The same process was carried out on pilot plant scale using 35 Kg dried Bacopa monniera herb, but using stainless steel pilot plant equipment. 150 Kg Bacopa monniera herb cultivated at CIMAP farm was shade dried at 32° C. for 24 hours and further dried in a hot air tray type oven at 40-42° C. for 8 hours to final moisture content of 4%. The dried herb material was grinded in the disintegrator to about 30-mesh size. 35 Kg of the dried herb material was loaded to the drug holder of the stainless steel soxhlet plant. 200 liters of hexane solvent was pumped into the drug holder to completely immerse the herb material. After a contact time of 2.0 hours the extract was drained into the reboiler kettle (Vol of extract: 165 It). Steam at 10 psig line pressure was admitted into the jacket of the reboiler kettle to distill the hexane which was sprayed back onto the drug holder to a level of 2″ above the herb bed level. A contact time of 2.0 hours was allowed for the second wash. The third and fourth wash was given following the same procedure as above. Hexane was recovered from the extract by distillation and dark coloured residue rejected. The residual solvent adhering to the herb was recovered by circulating hot water at 75° C. in the jacket of the drug holder. After drying of the herb bed, 200 It acetone at 27° C. was next pumped to the drug holder to completely immerse the dry defatted herb. Four washes with a contact time of 2.0 hours each were given to the herb for the removal of the unwanted constituents & colouring matter. The acetone extract was distilled for recovery of solvent. The herb bed was dried following the same procedure as above. After drying, 200 liter of methanol was pumped into the drug holder. Four washes of 2.0 hours each was given to the herb for dissolving the bacosides. The methanol extract was concentrated to one half its volume in the reboiler kettle of the Soxhlet. Concentrate was transferred to a stainless steel agitated wiped thin film evaporator (WFE) for further processing. System was maintained under vacuum of 275 mbar. The rpm of teflon wiper was set at 290 rpm and hot water at 60° C. was circulated in the evaporator jacket. From the WFE processing, 10.5 liter of concentrated extract was obtained. The extract was then slowly transferred to a stainless steel vessel fitted with a mechanical agitator containing 45 liter acetone. The stirring of the solution was continued for 1 hour. The contents were then transferred to a closed stainless steel vacuum filter to remove the solvent acetone. The filter cake was removed and dissolved in 8 liter water. The solution was then transferred to a “KARR” liquid—liquid extraction column fitted with a reciprocating agitator. The aqueous solution was contacted with 10 liter n-butanol in the liquid—liquid extraction column in the counter current mode, to transfer the bacosides into the butanol phase. The butanol phase was then pumped into the stainless steel agitated wiped thin film evaporator for concentrating the extract under high vacuum of 5-10 torr at a temperature of 45-50° C. The concentrated mass containing the bacosides (1.00 kg) was dissolved in 4.0 liter water in a stainless steel stirred vessel and 18 gm of β-cyclodextrin was added to the solution as stabilizer and stirred for a period of 1.5 hours. The solution was next fed to the hot air spray drier fitted with a spray nozzle and a cyclone device for collecting the product. The hot air temperature at the cyclone was maintained at 100-110° C. The product (710 gms) containing bacosides was obtained as a buff coloured, free flowing and non-hygroscopic powder. Yield based on dry herb basis: 2.02%. The content of the bacosides in the product was estimated by the HPTLC method, following the analytical procedure as illustrated in Example 1, percentage bacoside A in the product is 26%.

NOVELTY OF THE INVENTION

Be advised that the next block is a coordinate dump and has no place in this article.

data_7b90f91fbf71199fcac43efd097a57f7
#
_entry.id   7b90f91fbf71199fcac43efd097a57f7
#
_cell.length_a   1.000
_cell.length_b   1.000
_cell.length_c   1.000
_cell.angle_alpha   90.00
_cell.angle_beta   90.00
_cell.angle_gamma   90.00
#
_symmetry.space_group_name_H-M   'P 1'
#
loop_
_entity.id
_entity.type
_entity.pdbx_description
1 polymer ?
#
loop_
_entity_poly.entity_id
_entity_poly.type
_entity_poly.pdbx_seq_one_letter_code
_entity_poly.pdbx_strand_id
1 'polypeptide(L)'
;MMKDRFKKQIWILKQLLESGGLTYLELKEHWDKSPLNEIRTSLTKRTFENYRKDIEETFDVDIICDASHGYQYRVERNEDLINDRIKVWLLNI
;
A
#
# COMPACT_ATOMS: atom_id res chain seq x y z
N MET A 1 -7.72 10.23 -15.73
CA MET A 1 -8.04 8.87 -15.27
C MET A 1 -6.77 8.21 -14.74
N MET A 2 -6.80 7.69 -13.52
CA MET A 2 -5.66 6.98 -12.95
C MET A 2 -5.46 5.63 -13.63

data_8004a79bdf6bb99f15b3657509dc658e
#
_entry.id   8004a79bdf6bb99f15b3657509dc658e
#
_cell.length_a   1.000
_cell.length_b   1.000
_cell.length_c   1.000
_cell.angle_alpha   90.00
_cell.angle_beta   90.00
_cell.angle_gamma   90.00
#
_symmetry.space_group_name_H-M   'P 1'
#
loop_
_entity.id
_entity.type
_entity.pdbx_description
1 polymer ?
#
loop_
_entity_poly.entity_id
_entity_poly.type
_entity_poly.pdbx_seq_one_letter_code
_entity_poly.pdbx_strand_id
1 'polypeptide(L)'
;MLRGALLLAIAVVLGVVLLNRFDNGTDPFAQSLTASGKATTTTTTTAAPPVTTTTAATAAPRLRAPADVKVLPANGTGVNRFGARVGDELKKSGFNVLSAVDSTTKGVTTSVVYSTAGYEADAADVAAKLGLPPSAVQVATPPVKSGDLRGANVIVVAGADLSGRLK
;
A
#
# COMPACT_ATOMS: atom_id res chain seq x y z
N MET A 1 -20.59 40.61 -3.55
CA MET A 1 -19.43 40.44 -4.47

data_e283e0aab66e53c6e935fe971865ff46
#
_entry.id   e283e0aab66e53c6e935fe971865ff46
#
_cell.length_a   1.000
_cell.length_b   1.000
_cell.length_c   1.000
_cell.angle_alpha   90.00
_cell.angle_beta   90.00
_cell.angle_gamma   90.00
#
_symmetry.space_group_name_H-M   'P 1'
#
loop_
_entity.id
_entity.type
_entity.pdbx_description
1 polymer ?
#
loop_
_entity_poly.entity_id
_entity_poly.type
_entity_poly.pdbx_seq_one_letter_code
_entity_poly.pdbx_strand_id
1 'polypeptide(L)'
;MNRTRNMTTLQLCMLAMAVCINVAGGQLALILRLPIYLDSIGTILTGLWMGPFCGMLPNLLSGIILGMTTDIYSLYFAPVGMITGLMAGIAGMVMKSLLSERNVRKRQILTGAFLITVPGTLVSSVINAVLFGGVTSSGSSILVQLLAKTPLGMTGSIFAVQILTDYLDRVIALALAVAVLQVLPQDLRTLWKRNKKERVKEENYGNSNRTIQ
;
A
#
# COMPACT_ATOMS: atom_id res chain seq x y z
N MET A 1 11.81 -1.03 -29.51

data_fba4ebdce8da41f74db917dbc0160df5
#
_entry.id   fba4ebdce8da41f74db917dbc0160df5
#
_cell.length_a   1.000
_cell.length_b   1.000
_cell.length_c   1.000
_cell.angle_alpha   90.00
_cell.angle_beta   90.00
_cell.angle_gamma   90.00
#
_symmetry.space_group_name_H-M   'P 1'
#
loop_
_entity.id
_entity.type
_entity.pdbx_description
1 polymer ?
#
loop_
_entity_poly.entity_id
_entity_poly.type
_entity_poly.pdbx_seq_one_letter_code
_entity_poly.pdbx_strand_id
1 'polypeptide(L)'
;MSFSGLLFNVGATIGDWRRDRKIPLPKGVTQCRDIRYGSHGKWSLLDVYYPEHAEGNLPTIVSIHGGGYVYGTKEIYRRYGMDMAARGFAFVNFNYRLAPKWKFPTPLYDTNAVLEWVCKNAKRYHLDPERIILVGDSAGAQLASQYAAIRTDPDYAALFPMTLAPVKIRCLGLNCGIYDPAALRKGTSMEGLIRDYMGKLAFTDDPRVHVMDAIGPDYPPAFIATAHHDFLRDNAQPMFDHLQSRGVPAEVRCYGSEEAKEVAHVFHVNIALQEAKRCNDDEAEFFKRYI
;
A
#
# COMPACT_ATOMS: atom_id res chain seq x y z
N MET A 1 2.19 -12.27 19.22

1. The improved process achieves the production of bacoside rich extract from Bacopa monniera by using relatively non toxic solvents like hexane, acetone and methanol, unlike the prior art process which requires the use of toxic and potentially carcinogenic chemicals like benzene and lead salts.

2. In the improved process the defatting of the herb is carried out using hexane in stead of benzene. Hexane has the advantage of having lower boiling point and 18% lower latent heat of vaporization which results in lesser process heat cost and more significantly, lower level of residual solvent in case of hexane.

3. The improved process employs a modified soxhlet extractor wherein the drug holder is provided with a hot water jacket. This arrangement is useful to remove by evaporating the residual first solvent from the herb bed before starting extraction with the second solvent, thus enabling extraction with multiple solvents in the same extraction system. None of the prior art processes provide any information about the extraction device and techniques used by them.

4. It has been observed that the bacosides containing extract obtained from Bacopa monniera has a highly hygroscopic nature which is very difficult to dry and renders its further formulation extremely difficult and inaccurate. The prior art process reported by V Elangovan et al have utilized lypholisation for drying the Bacopa monniera extract for using in their experimental studies. Lypholisation as a drying technique is time consuming and requires generation of very low temperature and high vacuum of the order of 10−3 -10−4 mbar which has to be achieved with capital intensive equipment and energy intensive operation. The improved process of this invention makes use of spray drying of stabilized extract, as a speedier low cost alternative to obtain the final product as a non-hygroscopic and free flowing powder with uniform particle size.

5. The stabilization of the bacoside containing extract is achieved in the improved process by the judicious use (at 1-5% level) of non-toxic stabilizing agents such as mannitol, maltodextrin, β-cyclodextrin, Polyvinyl alcohol which are well accepted as expients in the pharmaceutical formulations. The stabilization of the bacoside containing extract of Bacopa monniera has not been reported so far.

6. The prior art process results in an extract which has an unpleasant bitter taste. It also has a dark green colour. Since the Bacopa monniera extract is to be used for formulating nutraceuticals & health foods, a palatable taste and lighter shade of the extract is of paramount importance for achieving a final formulation having a pleasant taste and aesthetic appearance. The process of this invention is able to remove the bitter taste components by the use of selective solvents.